At the midway point of 2014, development activity across Central Alberta was a mixed bag.
Some communities, like Blackfalds, were enjoying stellar years; others, such as Red Deer, had building permit stats that were lagging well behind last year’s pace.
With $89.0 million in work approved as of June 30, the Town of Blackfalds had already surpassed the $75.6 million worth of permits it issued through all of 2013. Its six-month figure last year was $37.8 million.
Residential projects had accounted for $65.3 million of Blackfalds’ 2014 approvals, up from $29.3 million six months into 2013.
With $78.5 million worth of permits issued to the end of June, including $57.7 million for residential work, the City of Red Deer has a lot of catching up to do if it’s going to match 2013 development by year’s end.
By last June, the city had approved $132.1 million worth of work, with $53.6 million of this related to residential construction.
However, Red Deer’s 2013 numbers were inflated by approvals for three new schools — École Barrie Wilson, Father Henri Voisin School and École La Prairie — and several other multimillion-dollar projects in the industrial and commercial categories.
“Overall permit values to date in 2014 remain behind those of 2013,” acknowledged Howard Thompson, Red Deer’s inspections and licensing manager. “However, permits in process remain strong at more than $80 million, with several large building projects ready to proceed soon.”
While not at Blackfalds’ level, building intentions in Olds were also strong to start 2014. The town had approved $29.8 million worth of work to the end of June, up from $9.0 million a year ago.
Olds College’s new student residence accounted for more than half of this year’s total, at $15.6 million. Permits related to residential work in Olds added $9.6 million, up from $6.0 million for the same period last year.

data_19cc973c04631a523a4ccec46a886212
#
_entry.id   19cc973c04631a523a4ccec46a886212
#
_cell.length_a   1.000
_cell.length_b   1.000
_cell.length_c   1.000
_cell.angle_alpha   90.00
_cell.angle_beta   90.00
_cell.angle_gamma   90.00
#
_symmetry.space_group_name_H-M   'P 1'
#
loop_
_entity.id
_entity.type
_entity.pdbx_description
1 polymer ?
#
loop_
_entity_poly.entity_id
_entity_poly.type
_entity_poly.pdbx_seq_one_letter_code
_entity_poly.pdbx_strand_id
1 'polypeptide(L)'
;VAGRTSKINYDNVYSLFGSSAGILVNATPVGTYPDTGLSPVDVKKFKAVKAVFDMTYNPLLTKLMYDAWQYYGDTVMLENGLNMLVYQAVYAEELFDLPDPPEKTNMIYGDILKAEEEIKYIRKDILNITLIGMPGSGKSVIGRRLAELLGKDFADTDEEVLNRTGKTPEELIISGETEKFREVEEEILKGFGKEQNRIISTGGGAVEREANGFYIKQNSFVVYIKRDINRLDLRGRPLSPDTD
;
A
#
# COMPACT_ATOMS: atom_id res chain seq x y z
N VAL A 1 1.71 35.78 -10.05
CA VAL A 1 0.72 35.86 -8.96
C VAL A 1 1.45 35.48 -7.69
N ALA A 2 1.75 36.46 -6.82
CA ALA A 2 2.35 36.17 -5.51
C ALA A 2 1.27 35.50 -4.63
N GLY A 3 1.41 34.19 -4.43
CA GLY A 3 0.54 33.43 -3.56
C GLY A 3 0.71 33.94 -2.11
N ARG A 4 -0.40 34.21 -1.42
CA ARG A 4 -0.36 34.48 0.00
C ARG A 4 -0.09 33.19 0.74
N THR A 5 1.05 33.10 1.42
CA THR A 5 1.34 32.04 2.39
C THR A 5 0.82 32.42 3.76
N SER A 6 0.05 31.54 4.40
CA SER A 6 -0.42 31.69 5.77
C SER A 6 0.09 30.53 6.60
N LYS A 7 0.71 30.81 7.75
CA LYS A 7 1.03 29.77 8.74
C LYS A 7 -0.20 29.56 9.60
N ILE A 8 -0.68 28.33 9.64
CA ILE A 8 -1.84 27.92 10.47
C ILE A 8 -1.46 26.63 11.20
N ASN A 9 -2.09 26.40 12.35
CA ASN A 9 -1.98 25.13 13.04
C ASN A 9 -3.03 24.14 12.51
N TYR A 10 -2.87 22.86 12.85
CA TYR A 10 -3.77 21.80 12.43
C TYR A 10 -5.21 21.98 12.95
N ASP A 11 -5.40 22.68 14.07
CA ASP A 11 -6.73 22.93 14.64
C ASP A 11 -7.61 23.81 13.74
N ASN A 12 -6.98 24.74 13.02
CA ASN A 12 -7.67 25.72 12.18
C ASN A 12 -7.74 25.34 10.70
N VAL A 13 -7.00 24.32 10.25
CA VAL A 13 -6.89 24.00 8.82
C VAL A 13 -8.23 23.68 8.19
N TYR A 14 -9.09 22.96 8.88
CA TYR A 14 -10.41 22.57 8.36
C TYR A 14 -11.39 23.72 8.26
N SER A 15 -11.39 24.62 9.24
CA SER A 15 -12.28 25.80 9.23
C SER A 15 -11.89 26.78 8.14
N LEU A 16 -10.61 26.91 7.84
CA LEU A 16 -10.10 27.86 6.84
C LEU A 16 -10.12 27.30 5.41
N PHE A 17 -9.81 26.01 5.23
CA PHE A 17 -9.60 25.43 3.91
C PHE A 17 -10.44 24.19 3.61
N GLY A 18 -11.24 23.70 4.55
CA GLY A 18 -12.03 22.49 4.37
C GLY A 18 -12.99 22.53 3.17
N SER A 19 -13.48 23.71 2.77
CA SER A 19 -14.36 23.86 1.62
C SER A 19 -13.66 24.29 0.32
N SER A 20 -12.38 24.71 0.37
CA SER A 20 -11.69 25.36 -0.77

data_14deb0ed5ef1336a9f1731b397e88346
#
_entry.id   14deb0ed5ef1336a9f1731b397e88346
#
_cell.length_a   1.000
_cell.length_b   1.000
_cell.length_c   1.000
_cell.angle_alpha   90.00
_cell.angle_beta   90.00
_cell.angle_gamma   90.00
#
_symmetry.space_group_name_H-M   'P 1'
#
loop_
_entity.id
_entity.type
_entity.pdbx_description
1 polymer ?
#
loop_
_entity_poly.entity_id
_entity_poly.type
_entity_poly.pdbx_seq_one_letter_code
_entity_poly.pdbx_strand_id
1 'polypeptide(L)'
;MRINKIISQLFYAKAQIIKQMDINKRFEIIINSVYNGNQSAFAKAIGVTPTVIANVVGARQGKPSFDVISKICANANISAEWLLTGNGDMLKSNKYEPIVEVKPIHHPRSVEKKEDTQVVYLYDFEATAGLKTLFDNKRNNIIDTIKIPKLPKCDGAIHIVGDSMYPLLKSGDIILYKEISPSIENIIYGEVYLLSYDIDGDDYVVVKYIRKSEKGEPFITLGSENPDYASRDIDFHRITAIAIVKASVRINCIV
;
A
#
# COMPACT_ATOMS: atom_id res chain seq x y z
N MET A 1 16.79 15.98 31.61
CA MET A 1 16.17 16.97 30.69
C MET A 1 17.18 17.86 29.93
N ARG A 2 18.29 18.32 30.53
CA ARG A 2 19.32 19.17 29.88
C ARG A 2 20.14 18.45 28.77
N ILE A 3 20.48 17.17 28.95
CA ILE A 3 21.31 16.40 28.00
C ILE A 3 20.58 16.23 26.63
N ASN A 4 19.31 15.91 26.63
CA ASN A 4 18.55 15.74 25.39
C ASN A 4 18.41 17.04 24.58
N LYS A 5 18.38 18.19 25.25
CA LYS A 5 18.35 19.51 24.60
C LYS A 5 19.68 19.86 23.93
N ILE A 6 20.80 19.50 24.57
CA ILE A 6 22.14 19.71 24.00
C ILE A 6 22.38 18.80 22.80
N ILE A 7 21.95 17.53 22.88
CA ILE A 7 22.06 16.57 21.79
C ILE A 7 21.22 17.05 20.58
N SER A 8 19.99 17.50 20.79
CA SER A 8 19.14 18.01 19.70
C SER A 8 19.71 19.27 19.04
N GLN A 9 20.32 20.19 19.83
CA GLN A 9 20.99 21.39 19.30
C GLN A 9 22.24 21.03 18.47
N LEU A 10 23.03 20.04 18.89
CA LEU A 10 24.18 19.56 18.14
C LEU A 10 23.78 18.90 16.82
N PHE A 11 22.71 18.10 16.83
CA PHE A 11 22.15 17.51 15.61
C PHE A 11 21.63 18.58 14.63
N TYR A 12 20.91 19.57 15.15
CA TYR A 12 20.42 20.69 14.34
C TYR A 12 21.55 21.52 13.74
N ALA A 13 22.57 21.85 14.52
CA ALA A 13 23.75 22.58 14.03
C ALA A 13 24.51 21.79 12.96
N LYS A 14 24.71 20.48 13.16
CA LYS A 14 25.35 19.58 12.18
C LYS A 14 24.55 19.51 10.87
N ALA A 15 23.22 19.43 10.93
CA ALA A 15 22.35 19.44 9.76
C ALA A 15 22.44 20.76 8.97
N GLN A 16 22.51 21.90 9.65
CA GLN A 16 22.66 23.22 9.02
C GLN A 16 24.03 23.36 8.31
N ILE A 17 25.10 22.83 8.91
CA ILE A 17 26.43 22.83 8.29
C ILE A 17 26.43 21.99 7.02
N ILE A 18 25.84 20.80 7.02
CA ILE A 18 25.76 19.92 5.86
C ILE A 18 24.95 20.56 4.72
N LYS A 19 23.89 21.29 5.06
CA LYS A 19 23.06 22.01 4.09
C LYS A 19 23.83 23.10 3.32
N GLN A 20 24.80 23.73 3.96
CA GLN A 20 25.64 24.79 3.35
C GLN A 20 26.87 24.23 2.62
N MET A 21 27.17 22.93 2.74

Rocky Mountain House also put up some impressive numbers to start 2014. It had $31.4 million in total permit values, with $12.4 million of this connected to residential work. Last year, the six-month figure was $7.7 million, of which $2.0 million was for residential permits.
Rocky’s upward spike can be attributed to a pair of projects: $13 million for an upgrade and expansion of the Rocky Mountain House Arena Complex, and $11 million for the Park Avenue seniors complex being developed by Christenson Communities and Laebon Developments.
The planning department at Sylvan Lake has also been busy, with $25.6 million worth of permits issued to the end of June, up from $20.8 million. Residential construction accounted for $22.2 million of this year’s figure, as compared with $15.1 million for the same six months of 2013.
Meanwhile in Penhold, building permit approvals to start 2014 were up to $18.1 million, of which $7.9 million were for residential projects. A year ago, the town’s planning department had issued $7.5 million worth of permits, with $6.7 million of these related to residential work.
Penhold’s 2014 numbers have been boosted by a $6.5-million permit for a sewage lift station in Laebon Developments’ new Palisades subdivision, and commercial development in the town’s Hawkridge Market Square.
The City of Lacombe issued $10.6 million worth of permits during the first half of 2014, down from $9.1 million. The residential component slipped to $7.9 million from $9.5 million.
Further north in Ponoka, total permit values declined to $10.4 million in the first half of 2014 from $15.5 million for the same period in 2013.
However, renovations to the former Diamond Willow Middle School and Ponoka Composite High School accounted for more than $12 million of last year’s tally.
This year’s permit values in Ponoka received a $5.5-million boost from a couple big commercial builds.
Innisfail also saw a drop in its six-month permit figures as a result of multimillion-dollar projects in 2013: $7 million in modernization work at École John Wilson Elementary School and a $3.2 million expansion of Bilton Welding & Manufacturing Ltd. These helped lift the town’s January-to-June development tally to $16.9 million in 2013, a figure that dipped to $7.9 million this year.
Residential approvals in Innisfail declined to $3.6 million from $6.3 million.
Finally, Stettler issued $5.3 million worth of permits during the first half of 2014, including $1.2 million for residential work.
Last year, the east-Central Alberta town produced $3.9 million in permits, of which $1.7 million was for residential construction.